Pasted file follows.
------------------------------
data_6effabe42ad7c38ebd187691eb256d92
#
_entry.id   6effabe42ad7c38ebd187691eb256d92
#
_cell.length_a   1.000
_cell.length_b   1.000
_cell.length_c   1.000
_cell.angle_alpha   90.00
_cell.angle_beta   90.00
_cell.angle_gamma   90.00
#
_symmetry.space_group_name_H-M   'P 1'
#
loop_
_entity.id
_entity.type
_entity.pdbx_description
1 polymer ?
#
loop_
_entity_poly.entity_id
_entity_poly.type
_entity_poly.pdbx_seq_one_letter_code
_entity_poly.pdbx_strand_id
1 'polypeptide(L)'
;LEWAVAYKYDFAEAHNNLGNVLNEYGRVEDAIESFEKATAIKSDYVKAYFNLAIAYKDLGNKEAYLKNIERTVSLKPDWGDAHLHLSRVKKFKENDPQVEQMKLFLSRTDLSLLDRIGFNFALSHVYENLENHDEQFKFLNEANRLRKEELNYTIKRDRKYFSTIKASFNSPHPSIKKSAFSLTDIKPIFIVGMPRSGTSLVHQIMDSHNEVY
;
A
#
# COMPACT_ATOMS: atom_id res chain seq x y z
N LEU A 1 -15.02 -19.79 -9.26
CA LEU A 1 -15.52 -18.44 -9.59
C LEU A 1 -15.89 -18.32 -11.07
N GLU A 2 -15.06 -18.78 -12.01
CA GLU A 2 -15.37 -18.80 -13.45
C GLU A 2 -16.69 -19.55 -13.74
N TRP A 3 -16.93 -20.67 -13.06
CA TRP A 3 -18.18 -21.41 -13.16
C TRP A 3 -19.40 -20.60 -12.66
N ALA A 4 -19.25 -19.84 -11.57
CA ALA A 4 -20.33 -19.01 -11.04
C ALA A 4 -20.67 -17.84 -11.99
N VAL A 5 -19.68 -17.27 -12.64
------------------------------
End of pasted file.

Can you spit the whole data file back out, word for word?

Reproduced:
data_6effabe42ad7c38ebd187691eb256d92
#
_entry.id   6effabe42ad7c38ebd187691eb256d92
#
_cell.length_a   1.000
_cell.length_b   1.000
_cell.length_c   1.000
_cell.angle_alpha   90.00
_cell.angle_beta   90.00
_cell.angle_gamma   90.00
#
_symmetry.space_group_name_H-M   'P 1'
#
loop_
_entity.id
_entity.type
_entity.pdbx_description
1 polymer ?
#
loop_
_entity_poly.entity_id
_entity_poly.type
_entity_poly.pdbx_seq_one_letter_code
_entity_poly.pdbx_strand_id
1 'polypeptide(L)'
;LEWAVAYKYDFAEAHNNLGNVLNEYGRVEDAIESFEKATAIKSDYVKAYFNLAIAYKDLGNKEAYLKNIERTVSLKPDWGDAHLHLSRVKKFKENDPQVEQMKLFLSRTDLSLLDRIGFNFALSHVYENLENHDEQFKFLNEANRLRKEELNYTIKRDRKYFSTIKASFNSPHPSIKKSAFSLTDIKPIFIVGMPRSGTSLVHQIMDSHNEVY
;
A
#
# COMPACT_ATOMS: atom_id res chain seq x y z
N LEU A 1 -15.02 -19.79 -9.26
CA LEU A 1 -15.52 -18.44 -9.59
C LEU A 1 -15.89 -18.32 -11.07
N GLU A 2 -15.06 -18.78 -12.01
CA GLU A 2 -15.37 -18.80 -13.45
C GLU A 2 -16.69 -19.55 -13.74
N TRP A 3 -16.93 -20.67 -13.06
CA TRP A 3 -18.18 -21.41 -13.16
C TRP A 3 -19.40 -20.60 -12.66
N ALA A 4 -19.25 -19.84 -11.57
CA ALA A 4 -20.33 -19.01 -11.04
C ALA A 4 -20.67 -17.84 -11.99
N VAL A 5 -19.68 -17.27 -12.64